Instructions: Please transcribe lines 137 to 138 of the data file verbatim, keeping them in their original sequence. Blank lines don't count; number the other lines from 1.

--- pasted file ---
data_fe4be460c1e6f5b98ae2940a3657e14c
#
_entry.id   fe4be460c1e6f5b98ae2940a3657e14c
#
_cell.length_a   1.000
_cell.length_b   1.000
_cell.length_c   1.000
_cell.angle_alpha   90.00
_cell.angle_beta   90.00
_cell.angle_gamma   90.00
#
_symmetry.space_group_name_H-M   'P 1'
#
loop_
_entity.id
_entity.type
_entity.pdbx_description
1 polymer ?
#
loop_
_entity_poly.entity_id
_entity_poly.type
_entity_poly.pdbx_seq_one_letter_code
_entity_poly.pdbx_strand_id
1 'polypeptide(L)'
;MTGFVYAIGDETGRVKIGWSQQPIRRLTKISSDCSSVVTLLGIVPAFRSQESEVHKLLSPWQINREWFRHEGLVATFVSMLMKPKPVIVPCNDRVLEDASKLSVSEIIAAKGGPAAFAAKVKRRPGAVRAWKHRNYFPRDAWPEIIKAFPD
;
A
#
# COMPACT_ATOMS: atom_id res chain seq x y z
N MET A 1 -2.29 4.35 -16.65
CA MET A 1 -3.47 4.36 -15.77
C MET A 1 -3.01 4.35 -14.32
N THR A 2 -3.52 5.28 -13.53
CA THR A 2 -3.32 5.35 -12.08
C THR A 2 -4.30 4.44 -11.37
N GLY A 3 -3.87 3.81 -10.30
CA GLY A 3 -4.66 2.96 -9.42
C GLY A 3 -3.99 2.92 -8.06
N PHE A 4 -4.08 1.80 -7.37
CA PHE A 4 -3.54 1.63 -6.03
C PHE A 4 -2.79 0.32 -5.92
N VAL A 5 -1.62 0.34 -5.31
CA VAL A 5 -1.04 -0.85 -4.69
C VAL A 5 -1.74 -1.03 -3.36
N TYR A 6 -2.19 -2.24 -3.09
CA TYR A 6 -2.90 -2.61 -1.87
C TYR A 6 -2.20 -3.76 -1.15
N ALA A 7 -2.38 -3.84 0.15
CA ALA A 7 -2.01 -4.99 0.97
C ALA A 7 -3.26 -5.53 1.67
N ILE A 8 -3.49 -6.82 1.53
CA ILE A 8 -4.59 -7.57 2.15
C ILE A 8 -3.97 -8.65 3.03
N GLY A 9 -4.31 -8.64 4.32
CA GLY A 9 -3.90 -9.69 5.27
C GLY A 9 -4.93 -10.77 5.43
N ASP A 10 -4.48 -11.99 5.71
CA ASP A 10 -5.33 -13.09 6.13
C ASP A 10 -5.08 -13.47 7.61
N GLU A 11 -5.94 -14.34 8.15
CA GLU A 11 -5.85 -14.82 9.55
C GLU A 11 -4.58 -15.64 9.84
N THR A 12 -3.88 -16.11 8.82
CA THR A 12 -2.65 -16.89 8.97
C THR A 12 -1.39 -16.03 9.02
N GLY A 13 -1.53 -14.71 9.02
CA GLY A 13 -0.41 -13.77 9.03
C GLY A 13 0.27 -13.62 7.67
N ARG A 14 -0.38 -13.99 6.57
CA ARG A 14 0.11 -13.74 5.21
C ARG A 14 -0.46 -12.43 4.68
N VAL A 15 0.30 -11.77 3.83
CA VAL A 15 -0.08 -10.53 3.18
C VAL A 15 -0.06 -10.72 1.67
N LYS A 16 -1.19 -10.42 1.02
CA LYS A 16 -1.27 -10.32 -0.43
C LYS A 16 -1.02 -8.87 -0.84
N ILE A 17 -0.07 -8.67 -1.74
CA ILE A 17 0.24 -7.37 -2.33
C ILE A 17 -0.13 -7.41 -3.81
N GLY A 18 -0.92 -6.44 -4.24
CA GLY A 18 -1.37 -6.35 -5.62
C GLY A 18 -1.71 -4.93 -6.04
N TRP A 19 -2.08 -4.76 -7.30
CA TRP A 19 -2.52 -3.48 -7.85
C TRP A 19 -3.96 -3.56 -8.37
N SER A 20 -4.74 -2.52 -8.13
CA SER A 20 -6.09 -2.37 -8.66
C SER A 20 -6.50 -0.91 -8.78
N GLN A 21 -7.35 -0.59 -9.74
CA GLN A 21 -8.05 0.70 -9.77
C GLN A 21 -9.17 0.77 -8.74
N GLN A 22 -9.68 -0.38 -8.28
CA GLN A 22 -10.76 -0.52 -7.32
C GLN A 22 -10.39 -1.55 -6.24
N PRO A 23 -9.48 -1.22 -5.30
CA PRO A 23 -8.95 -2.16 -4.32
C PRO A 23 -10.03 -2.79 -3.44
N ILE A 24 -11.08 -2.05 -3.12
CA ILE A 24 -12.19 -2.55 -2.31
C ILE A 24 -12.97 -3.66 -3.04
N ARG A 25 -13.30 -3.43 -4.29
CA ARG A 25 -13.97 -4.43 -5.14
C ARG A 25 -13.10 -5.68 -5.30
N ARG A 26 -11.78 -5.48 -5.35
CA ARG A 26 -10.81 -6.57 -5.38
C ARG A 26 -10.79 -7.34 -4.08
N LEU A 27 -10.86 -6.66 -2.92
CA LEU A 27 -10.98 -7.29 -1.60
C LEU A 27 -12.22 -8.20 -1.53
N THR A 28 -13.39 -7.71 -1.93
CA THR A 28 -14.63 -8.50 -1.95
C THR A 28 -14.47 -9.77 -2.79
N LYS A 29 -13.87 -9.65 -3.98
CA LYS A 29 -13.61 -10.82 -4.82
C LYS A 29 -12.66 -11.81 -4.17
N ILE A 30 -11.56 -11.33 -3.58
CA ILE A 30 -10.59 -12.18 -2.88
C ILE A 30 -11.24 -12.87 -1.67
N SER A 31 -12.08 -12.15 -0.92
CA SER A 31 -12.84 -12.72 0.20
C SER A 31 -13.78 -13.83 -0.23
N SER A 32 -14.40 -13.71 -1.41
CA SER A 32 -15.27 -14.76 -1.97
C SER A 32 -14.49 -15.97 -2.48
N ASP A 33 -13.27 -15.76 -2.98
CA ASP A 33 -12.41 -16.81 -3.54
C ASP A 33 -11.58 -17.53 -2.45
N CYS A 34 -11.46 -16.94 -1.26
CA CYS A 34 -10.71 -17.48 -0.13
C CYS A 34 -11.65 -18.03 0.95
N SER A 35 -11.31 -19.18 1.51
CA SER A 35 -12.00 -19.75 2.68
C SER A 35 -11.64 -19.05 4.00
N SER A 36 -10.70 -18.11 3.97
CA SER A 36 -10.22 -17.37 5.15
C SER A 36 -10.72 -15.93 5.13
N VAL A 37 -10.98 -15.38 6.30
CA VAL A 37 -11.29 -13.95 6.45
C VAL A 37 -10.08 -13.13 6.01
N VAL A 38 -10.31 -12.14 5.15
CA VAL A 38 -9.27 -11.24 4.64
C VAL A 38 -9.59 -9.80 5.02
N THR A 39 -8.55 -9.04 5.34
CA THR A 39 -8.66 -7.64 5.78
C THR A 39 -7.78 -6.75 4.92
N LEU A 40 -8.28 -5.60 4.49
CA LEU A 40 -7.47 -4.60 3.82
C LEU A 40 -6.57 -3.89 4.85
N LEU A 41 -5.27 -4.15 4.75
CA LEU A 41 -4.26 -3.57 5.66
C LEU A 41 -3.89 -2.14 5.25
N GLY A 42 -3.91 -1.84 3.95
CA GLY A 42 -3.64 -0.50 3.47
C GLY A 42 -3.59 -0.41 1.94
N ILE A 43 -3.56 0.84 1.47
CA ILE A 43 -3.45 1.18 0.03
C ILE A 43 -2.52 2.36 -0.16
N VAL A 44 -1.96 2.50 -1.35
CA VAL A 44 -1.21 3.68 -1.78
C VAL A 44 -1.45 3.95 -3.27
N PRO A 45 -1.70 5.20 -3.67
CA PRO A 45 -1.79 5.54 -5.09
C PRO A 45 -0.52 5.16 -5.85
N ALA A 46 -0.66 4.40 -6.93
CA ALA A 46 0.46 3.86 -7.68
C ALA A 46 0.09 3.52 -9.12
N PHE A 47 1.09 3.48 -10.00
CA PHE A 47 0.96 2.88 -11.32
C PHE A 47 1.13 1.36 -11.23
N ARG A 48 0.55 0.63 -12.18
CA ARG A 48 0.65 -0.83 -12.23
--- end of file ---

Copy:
CA SER A 36 -10.22 -17.37 5.15
C SER A 36 -10.72 -15.93 5.13